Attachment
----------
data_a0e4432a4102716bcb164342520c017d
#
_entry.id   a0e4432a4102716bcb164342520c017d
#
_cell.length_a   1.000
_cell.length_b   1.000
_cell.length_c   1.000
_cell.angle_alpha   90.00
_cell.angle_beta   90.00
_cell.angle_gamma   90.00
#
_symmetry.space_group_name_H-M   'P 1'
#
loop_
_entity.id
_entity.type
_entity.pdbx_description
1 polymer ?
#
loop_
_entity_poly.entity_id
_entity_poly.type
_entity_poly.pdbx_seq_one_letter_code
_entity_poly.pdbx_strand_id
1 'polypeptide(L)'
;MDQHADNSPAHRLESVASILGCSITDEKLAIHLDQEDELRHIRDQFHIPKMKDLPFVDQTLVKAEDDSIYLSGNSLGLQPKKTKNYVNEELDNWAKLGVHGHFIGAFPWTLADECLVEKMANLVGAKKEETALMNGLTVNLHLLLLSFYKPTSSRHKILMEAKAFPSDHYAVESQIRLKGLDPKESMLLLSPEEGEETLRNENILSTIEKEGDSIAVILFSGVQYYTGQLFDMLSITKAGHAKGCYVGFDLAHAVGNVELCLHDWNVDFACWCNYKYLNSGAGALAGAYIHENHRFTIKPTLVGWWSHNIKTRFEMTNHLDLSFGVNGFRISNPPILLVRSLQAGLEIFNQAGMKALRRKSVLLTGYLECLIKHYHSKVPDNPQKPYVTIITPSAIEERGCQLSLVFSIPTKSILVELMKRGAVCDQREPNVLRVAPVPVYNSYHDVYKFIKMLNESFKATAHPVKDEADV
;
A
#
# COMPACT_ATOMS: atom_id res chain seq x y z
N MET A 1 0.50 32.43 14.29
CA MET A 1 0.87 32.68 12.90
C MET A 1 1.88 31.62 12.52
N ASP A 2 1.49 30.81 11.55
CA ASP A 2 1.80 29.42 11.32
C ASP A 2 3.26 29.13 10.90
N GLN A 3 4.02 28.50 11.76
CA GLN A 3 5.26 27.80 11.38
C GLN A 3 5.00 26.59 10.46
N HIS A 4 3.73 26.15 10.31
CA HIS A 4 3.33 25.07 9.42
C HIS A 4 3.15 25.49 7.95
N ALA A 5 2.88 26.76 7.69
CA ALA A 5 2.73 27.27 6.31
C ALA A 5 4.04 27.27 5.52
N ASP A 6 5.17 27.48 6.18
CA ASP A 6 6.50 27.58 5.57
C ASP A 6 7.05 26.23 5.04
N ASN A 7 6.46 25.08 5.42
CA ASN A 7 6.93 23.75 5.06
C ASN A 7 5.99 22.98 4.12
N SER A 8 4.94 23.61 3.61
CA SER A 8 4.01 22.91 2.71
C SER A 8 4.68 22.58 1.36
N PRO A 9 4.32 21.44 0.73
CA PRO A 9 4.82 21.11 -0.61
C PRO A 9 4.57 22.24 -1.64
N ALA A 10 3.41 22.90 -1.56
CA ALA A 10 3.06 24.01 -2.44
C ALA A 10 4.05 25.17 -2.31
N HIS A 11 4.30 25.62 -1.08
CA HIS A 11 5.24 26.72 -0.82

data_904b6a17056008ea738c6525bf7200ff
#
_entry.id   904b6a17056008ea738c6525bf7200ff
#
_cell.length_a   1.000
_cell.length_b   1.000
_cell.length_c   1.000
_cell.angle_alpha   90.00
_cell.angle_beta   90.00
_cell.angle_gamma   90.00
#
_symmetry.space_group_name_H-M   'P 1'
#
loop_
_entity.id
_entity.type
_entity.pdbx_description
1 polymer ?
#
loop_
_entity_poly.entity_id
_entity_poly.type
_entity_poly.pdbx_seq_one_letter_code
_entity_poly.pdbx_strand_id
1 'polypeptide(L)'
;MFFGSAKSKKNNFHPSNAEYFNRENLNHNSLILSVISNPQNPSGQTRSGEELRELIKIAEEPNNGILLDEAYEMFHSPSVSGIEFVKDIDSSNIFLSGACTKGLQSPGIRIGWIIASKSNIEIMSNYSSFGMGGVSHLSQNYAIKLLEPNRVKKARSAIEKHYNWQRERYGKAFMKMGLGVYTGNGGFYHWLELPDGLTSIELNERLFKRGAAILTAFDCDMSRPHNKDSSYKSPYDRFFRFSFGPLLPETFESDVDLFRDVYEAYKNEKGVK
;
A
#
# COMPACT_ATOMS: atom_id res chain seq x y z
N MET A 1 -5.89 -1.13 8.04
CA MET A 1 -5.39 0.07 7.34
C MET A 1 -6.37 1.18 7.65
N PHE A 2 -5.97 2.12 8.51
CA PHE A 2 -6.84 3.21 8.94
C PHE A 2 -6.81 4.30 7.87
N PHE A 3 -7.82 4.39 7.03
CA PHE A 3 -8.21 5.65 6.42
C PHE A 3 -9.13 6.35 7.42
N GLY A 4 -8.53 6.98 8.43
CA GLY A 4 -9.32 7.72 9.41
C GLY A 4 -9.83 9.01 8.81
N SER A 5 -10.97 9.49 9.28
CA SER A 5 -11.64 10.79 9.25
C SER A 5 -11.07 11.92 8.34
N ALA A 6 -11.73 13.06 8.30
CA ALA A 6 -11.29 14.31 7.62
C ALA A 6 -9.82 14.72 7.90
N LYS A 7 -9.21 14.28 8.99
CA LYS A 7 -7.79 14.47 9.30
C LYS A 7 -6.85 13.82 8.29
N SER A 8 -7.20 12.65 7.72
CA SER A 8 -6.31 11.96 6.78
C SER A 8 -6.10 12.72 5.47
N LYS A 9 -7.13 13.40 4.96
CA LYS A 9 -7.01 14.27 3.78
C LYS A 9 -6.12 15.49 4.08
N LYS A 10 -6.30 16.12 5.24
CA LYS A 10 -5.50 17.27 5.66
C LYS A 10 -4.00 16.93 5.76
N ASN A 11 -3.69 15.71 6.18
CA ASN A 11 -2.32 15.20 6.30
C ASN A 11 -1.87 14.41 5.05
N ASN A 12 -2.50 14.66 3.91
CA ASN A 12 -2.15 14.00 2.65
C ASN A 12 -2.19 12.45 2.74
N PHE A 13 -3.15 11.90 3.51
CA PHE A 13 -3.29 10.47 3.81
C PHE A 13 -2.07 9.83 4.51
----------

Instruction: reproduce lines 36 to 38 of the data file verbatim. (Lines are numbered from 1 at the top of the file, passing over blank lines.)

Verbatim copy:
C ASP A 2 3.26 29.13 10.90
N GLN A 3 4.02 28.50 11.76
CA GLN A 3 5.26 27.80 11.38